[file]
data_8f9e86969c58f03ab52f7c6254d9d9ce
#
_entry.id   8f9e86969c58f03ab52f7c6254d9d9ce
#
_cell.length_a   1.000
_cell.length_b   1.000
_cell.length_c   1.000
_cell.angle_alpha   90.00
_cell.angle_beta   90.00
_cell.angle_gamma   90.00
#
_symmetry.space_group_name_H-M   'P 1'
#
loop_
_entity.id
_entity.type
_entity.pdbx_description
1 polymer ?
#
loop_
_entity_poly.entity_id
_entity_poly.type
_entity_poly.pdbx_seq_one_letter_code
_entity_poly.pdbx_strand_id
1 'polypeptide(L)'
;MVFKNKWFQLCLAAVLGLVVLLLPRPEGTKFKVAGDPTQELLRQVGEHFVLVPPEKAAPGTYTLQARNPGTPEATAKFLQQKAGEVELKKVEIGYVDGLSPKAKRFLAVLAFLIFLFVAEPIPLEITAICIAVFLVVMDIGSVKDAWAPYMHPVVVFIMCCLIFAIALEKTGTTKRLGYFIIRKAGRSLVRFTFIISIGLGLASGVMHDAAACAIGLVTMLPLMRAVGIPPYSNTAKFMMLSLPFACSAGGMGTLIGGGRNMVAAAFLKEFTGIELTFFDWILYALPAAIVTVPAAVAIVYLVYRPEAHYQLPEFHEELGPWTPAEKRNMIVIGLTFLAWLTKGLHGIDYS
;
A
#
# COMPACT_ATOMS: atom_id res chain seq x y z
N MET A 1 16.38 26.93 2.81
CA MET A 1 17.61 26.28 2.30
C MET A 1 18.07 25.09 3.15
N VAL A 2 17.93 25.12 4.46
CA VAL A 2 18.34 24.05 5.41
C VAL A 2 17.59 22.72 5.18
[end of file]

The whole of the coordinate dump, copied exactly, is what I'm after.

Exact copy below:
data_8f9e86969c58f03ab52f7c6254d9d9ce
#
_entry.id   8f9e86969c58f03ab52f7c6254d9d9ce
#
_cell.length_a   1.000
_cell.length_b   1.000
_cell.length_c   1.000
_cell.angle_alpha   90.00
_cell.angle_beta   90.00
_cell.angle_gamma   90.00
#
_symmetry.space_group_name_H-M   'P 1'
#
loop_
_entity.id
_entity.type
_entity.pdbx_description
1 polymer ?
#
loop_
_entity_poly.entity_id
_entity_poly.type
_entity_poly.pdbx_seq_one_letter_code
_entity_poly.pdbx_strand_id
1 'polypeptide(L)'
;MVFKNKWFQLCLAAVLGLVVLLLPRPEGTKFKVAGDPTQELLRQVGEHFVLVPPEKAAPGTYTLQARNPGTPEATAKFLQQKAGEVELKKVEIGYVDGLSPKAKRFLAVLAFLIFLFVAEPIPLEITAICIAVFLVVMDIGSVKDAWAPYMHPVVVFIMCCLIFAIALEKTGTTKRLGYFIIRKAGRSLVRFTFIISIGLGLASGVMHDAAACAIGLVTMLPLMRAVGIPPYSNTAKFMMLSLPFACSAGGMGTLIGGGRNMVAAAFLKEFTGIELTFFDWILYALPAAIVTVPAAVAIVYLVYRPEAHYQLPEFHEELGPWTPAEKRNMIVIGLTFLAWLTKGLHGIDYS
;
A
#
# COMPACT_ATOMS: atom_id res chain seq x y z
N MET A 1 16.38 26.93 2.81
CA MET A 1 17.61 26.28 2.30
C MET A 1 18.07 25.09 3.15
N VAL A 2 17.93 25.12 4.46
CA VAL A 2 18.34 24.05 5.41
C VAL A 2 17.59 22.72 5.18